GANDHINAGAR, INDIA, January. This Jan. story has been officially corrected to remove the reference to Q after Knight stated that he was speaking in general terms and not specifically about Q.
Nasdaq (NDAQ.O), a US stock exchange, is in talks with Indian authorities about allowing local Indian companies to list directly on foreign stock exchanges, according to a senior executive.
Indian companies are currently not allowed to list their shares directly on overseas markets, but global investors and top Indian startups are advocating for this to change.
Allowing Indian companies to list on foreign exchanges such as Nasdaq will provide them with greater access to capital, Nasdaq’s Executive Vice Chairman Edward Knight said in an interview. Knight spoke at a conference near Gujarat International Finance Technology City (GIFT), where Prime Minister Narendra Modi aims to attract foreign investment ahead of his re-election bid.
“We are hopeful that when the rules are finally promulgated, it will facilitate the listing of companies not only here in GIFT City but also in other jurisdictions,” Knight went on to say.
He stated that in October, Nasdaq met with Indian Finance Minister Nirmala Sitharaman and SEBI Chairperson Madhabi Puri Buch to discuss whether foreign listings beyond GIFT could be permitted and whether foreign bourses should not be excluded from policymaking.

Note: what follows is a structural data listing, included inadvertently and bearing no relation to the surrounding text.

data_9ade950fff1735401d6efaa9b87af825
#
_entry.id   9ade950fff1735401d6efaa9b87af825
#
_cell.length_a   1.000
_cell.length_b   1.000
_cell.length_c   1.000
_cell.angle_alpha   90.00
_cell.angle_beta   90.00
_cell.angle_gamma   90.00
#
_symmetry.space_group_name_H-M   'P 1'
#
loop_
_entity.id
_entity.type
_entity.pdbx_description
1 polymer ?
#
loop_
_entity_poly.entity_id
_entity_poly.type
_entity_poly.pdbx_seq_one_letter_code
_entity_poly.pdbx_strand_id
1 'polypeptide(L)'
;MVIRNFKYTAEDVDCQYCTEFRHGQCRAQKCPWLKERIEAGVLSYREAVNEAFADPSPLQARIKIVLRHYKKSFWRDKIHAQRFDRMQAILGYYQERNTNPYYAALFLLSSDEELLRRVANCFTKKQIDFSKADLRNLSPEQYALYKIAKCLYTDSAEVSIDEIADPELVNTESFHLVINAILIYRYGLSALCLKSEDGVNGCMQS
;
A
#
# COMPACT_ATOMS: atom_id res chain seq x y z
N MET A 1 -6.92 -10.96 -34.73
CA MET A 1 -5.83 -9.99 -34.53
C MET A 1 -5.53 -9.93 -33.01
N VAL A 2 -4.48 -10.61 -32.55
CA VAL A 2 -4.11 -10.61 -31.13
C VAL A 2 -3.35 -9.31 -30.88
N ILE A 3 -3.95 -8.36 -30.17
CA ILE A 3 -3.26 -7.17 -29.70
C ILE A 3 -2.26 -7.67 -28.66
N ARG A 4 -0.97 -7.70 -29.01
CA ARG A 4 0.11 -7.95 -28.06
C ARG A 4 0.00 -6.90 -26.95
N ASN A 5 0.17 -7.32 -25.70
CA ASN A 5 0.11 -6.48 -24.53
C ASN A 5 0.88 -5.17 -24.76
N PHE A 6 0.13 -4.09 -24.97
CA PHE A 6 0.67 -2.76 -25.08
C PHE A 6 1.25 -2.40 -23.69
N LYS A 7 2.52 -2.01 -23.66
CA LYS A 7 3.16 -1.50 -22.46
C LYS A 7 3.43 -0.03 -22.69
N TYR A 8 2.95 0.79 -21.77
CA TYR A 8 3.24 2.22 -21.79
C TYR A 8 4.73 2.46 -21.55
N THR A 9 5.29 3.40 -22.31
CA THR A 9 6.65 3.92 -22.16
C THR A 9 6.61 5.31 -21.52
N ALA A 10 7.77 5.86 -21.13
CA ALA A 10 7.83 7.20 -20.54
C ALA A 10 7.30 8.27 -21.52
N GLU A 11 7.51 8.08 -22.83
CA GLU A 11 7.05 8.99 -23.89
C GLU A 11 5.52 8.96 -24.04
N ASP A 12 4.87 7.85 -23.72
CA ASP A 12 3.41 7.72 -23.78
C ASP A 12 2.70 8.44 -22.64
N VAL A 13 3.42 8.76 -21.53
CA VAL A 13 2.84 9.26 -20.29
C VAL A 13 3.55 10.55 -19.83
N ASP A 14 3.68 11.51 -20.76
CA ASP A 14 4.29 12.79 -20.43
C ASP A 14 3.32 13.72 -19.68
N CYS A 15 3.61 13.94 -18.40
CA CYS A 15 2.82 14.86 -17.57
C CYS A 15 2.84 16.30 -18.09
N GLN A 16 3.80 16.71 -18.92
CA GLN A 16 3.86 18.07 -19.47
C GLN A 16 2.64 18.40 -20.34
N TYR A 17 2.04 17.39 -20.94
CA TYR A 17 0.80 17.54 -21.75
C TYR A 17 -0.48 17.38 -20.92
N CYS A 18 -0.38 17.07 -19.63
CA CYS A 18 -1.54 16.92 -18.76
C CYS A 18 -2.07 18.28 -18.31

“Those companies that have an interest in reaching out to global investors, particularly companies in the technology area, should be allowed to do so,” he added.
The GIFT City project, which began in Gujarat in 2011, aims to establish a major international financial hub where Indian companies can access global capital markets and investors.
Indian companies are currently unable to list shares directly on GIFT’s tax-neutral International Financial Services Centre (IFSC) due to pending regulations.
In October, India’s corporate affairs ministry amended the law to allow Indian businesses to list overseas directly, but specific details have yet to be made public.
According to sources familiar with the process, the government prefers to approve listings on the IFSC first, and direct listings on foreign exchanges will not be permitted initially.
According to Knight, India has historically attracted significant foreign direct investment. “The question is, will that continue, and one way to facilitate that is to make it easier for Indian companies to initially list outside India?”
Knight also stated that Nasdaq intends to facilitate the listing of exchange-traded funds (ETFs) that track Nasdaq indexes, specifically the Nasdaq 100.
India has the world’s third-largest startup ecosystem, which the Indian government predicts will grow by 12–15% per year. According to Indian government sources, India had around 50,000 startups in 2018, with approximately 9,000 of them being technology-focused. Some have attracted global investors, such as SoftBank (9984.T) and Sequoia Capital.
Investors such as Tiger Global, Sequoia Capital, and Lightspeed have urged the Indian government to speed up the process of allowing companies to list overseas to gain access to capital.
“It’s not that the Indian markets are deficient. It provides another option, and it’s important to consider it not only from the standpoint of the entrepreneur but also the venture capitalist,” Knight said.